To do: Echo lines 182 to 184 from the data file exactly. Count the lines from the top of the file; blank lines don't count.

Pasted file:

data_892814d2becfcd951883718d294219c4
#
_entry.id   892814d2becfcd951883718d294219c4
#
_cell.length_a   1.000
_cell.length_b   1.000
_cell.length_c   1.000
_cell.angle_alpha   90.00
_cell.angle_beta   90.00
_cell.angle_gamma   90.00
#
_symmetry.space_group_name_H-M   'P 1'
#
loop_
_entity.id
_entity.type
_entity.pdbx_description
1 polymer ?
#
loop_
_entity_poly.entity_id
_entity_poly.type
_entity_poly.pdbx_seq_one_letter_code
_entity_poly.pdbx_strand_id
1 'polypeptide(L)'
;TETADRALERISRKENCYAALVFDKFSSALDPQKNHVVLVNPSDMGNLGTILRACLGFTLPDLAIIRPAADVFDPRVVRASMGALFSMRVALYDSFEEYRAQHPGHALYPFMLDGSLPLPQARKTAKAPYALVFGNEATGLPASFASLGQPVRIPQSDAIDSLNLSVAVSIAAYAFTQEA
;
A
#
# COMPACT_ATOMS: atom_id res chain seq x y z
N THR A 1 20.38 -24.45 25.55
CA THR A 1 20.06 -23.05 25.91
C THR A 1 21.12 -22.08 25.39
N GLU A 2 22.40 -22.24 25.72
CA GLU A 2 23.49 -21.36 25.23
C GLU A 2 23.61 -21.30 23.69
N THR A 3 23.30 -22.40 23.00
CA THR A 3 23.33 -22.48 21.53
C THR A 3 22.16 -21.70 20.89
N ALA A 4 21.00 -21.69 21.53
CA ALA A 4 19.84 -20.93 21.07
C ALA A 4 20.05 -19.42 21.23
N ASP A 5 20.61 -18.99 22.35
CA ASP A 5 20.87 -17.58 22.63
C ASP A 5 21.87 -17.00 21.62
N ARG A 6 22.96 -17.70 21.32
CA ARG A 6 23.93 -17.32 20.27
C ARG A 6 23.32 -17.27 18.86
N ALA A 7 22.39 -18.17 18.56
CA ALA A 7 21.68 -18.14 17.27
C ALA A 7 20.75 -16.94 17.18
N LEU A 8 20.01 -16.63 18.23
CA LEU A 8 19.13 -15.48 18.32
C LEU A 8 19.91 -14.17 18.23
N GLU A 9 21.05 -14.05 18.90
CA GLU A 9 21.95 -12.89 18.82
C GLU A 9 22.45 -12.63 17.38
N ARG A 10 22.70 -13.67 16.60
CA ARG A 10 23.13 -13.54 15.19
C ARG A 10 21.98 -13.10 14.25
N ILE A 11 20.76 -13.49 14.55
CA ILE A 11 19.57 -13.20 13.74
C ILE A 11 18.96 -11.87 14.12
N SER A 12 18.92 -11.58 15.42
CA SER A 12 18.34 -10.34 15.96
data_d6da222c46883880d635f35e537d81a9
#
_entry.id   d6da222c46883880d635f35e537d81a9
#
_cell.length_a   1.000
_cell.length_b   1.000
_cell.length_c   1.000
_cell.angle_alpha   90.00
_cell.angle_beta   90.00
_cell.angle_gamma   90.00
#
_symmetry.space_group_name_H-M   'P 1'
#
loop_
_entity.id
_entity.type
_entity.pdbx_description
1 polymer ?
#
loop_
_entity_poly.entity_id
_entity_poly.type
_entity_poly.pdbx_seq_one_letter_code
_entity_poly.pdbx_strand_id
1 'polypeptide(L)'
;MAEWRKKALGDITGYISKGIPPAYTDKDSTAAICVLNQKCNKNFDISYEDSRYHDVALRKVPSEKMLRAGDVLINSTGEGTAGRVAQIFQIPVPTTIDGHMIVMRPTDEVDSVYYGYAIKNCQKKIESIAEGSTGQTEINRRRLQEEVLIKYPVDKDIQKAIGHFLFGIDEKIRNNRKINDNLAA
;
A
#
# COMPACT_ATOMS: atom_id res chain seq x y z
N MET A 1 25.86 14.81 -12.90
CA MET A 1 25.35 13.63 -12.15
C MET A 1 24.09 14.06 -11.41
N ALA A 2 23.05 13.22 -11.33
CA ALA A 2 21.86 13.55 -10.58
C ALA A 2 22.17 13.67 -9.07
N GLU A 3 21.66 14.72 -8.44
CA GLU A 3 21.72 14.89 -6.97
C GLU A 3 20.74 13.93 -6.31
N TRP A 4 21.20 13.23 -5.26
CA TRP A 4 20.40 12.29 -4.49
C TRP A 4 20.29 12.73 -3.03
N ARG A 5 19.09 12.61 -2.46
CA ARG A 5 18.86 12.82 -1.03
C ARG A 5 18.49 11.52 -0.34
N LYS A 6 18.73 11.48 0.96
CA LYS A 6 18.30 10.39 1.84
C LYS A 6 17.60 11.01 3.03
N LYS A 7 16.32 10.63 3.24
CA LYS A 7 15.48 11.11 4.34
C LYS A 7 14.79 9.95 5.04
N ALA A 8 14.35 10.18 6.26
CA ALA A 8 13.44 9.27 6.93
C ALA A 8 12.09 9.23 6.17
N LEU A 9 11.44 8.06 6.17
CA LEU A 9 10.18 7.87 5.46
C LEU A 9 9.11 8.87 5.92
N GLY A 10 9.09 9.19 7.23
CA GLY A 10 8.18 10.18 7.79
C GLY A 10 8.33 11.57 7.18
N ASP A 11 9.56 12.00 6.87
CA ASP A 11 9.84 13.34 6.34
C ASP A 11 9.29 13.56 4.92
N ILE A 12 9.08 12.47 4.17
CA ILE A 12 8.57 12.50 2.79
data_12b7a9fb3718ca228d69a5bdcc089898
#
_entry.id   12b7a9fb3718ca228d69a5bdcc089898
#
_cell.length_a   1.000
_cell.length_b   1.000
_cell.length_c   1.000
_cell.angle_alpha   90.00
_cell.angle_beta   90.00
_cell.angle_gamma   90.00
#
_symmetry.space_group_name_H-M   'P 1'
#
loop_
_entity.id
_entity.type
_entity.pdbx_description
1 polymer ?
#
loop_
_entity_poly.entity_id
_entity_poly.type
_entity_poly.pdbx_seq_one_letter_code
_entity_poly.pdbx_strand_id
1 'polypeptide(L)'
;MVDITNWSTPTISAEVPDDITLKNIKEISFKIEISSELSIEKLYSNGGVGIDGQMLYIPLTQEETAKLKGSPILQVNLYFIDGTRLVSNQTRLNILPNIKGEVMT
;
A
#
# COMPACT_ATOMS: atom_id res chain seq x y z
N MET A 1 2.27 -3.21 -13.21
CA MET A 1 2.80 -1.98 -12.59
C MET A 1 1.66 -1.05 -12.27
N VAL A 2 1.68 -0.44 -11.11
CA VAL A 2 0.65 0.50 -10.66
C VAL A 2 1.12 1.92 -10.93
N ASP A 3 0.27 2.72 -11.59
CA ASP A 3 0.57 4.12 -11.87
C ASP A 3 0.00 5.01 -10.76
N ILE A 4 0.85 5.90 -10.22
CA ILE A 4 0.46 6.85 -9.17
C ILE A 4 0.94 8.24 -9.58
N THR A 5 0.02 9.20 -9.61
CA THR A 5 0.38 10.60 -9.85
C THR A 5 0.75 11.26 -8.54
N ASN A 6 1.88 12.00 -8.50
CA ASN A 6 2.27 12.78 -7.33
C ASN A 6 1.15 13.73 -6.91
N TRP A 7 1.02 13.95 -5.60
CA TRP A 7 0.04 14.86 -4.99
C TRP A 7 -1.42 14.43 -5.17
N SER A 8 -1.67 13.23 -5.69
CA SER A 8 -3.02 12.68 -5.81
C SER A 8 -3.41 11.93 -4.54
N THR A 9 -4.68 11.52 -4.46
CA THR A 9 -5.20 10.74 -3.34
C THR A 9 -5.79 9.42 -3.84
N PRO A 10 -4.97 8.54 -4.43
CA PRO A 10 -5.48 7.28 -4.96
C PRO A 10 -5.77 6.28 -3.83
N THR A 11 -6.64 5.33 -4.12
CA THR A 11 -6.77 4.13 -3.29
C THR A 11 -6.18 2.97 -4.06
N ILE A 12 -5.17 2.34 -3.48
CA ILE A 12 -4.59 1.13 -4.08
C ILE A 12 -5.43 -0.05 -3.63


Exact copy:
N SER A 8 -1.67 13.23 -5.69
CA SER A 8 -3.02 12.68 -5.81
C SER A 8 -3.41 11.93 -4.54